What should Illinois set as legal marijuana limit before it's DUI?
Kane County State's Attorney Joe McMahon said the proposed 15 nanogram THC threshold for DUI-marijuana in a bill awaiting Gov. Rauner's signature is excessive compared to laws in other states, such as Colorado.
One aspect of the bill that has drawn criticism is establishing a legal threshold for a driver to be considered under the influence of marijuana.
Under current law, a driver with any amount of THC in their bodies is automatically considered legally impaired. The state must prove only a person had THC in his system.
Critics have pointed out that THC stays in a person's body for weeks, but the person won't show any signs of impairment.
The new law proposes a threshold of 15 nanograms of THC for a person to be legally impaired to drive.
The Schaumburg-based Alliance Against Intoxicated Motorists says that threshold is dangerous and has urged Rauner to veto the bill.
McMahon also is concerned as some states have thresholds of between 2 and 7 nanograms.
"For Illinois to be a level at two, three or seven times the amount than other states seems inconsistent with highway safety," McMahon said.
"The goal is for us to have safe roads. I think medical science ought to drive the debate. I don't think it should be driven by the marijuana industry."
State Sen. Mike Noland, an Elgin Democrat, was the chief sponsor of the bill in the Senate.
Noland has said the 15-nanogram threshold was an attempt by lawmakers and the Illinois State's Attorney's Association to strike a balance between the 5-nanogram limit in Colorado and the 25-nanogram limit in Washington, two states where marijuana is legal for recreational use.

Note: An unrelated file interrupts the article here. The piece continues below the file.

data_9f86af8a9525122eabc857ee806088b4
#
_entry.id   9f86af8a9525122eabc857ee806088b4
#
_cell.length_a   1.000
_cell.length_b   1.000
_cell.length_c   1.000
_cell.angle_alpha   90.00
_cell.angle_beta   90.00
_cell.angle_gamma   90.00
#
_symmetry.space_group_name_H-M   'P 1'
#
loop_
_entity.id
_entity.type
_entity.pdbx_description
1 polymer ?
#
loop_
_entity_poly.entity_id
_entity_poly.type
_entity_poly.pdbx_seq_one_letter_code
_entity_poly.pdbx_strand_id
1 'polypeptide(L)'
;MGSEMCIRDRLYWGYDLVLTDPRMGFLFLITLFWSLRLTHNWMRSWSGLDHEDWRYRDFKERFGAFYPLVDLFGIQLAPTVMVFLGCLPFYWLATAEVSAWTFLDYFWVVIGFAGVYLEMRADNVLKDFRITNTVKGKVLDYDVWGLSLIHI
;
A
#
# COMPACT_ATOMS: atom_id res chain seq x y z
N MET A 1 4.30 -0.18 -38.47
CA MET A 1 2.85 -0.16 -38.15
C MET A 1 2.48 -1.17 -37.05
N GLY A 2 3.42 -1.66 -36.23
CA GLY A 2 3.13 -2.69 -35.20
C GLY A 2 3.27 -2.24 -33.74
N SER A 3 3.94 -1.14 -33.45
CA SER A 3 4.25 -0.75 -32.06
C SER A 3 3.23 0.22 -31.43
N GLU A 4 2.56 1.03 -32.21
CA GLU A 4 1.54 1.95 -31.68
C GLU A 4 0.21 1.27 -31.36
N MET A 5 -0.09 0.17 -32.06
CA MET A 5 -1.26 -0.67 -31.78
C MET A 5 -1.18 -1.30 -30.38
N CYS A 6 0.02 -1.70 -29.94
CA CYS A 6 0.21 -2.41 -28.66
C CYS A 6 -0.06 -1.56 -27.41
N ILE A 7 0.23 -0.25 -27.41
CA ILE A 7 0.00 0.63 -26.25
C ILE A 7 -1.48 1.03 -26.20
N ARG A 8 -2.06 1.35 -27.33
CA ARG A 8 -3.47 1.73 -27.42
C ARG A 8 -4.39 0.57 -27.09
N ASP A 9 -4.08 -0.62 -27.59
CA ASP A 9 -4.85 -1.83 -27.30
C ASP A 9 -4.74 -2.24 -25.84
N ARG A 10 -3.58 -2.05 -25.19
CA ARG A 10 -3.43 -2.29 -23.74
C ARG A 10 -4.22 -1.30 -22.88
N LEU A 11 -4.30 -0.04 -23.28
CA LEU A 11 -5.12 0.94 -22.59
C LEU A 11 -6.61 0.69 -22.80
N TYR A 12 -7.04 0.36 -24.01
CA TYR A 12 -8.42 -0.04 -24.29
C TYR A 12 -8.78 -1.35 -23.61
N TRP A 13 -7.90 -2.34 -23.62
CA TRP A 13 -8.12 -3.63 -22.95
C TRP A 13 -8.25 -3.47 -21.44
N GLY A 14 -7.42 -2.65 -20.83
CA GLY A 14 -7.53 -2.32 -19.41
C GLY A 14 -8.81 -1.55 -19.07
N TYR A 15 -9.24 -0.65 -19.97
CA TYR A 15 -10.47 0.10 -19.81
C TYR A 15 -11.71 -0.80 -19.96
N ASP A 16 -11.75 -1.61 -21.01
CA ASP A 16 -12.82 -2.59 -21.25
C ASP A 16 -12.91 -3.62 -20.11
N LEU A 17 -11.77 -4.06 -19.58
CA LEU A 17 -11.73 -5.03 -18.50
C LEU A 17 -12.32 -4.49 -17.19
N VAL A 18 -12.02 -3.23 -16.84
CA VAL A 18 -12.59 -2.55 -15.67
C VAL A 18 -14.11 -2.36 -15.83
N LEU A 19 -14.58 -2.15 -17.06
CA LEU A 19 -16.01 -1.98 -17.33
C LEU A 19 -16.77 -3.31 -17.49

"The degree to which we are impaired by alcohol, .08 (BAC) is comparable to 15 nanograms of THC per milliner of blood," said Noland, adding that lawmakers can always lower the threshold going forward.
But Washington's legal threshold for driving under the influence of marijuana is 5 nanograms of THC, according to Brianna Peterson, laboratory manager of the Washington State Patrol's Toxicology Laboratory Division and the Washington State Legislature's official website.
Donald Ramsell, a prominent DUI attorney based out of Wheaton who has been critical of the states's DUI-marijuana laws, declined to say what level he thinks the nanogram threshold should be set.
Ramsell said he is pleased the law will set a standard and prevent people from going to prison if they were not impaired in a crash.
However, Ramsell said he is concerned about the constitutionality of allowing police to conduct roadside saliva tests to determine if a driver is over the 15-nanogram limit.
The bill was sent to Gov. Rauner last month and he has 60 days to sign or veto it.
Rauner press secretary Catherine Kelly declined to specify Rauner's stance on the bill or a time frame as to when he would act.
"The governor will carefully consider any legislation that crosses his desk," Kelly wrote in an email.